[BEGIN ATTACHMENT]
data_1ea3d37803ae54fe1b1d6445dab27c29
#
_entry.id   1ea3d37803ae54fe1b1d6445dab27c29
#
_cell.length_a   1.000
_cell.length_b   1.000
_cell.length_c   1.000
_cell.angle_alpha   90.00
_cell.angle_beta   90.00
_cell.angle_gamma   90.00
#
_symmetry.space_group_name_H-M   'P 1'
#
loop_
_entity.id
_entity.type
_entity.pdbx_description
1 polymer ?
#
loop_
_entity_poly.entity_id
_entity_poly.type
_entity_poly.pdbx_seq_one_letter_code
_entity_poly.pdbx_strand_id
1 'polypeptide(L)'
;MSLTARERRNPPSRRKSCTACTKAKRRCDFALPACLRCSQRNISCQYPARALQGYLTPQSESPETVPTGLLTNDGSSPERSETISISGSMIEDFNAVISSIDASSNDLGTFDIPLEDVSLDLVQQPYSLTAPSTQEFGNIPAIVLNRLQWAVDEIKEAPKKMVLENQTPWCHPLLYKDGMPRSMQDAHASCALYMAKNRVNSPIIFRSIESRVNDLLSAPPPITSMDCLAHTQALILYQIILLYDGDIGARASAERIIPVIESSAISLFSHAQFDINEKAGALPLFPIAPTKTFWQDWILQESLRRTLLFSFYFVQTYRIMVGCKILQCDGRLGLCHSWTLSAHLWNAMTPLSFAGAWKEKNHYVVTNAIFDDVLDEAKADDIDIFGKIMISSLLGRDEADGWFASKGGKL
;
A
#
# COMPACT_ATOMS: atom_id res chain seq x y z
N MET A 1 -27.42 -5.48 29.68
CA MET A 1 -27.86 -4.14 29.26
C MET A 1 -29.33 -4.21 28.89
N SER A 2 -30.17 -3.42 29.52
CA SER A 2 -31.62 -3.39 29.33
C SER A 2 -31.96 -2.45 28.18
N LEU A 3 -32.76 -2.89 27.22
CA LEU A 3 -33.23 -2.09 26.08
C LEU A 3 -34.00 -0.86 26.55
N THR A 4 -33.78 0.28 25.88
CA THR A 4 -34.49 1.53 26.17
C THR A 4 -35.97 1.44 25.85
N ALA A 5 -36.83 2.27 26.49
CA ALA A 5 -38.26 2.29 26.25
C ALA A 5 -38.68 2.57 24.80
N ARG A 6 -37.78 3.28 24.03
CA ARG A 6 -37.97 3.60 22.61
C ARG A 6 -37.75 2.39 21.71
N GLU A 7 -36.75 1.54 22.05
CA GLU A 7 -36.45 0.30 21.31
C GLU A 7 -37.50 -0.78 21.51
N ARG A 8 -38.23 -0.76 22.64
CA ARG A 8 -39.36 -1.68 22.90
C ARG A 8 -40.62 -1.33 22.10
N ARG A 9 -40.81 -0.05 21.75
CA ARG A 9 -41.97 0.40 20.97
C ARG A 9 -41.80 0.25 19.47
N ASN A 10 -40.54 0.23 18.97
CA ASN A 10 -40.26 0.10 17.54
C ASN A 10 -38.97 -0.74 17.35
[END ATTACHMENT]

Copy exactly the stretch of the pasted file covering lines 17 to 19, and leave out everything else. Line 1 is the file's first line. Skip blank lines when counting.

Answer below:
_entity.pdbx_description
1 polymer ?
#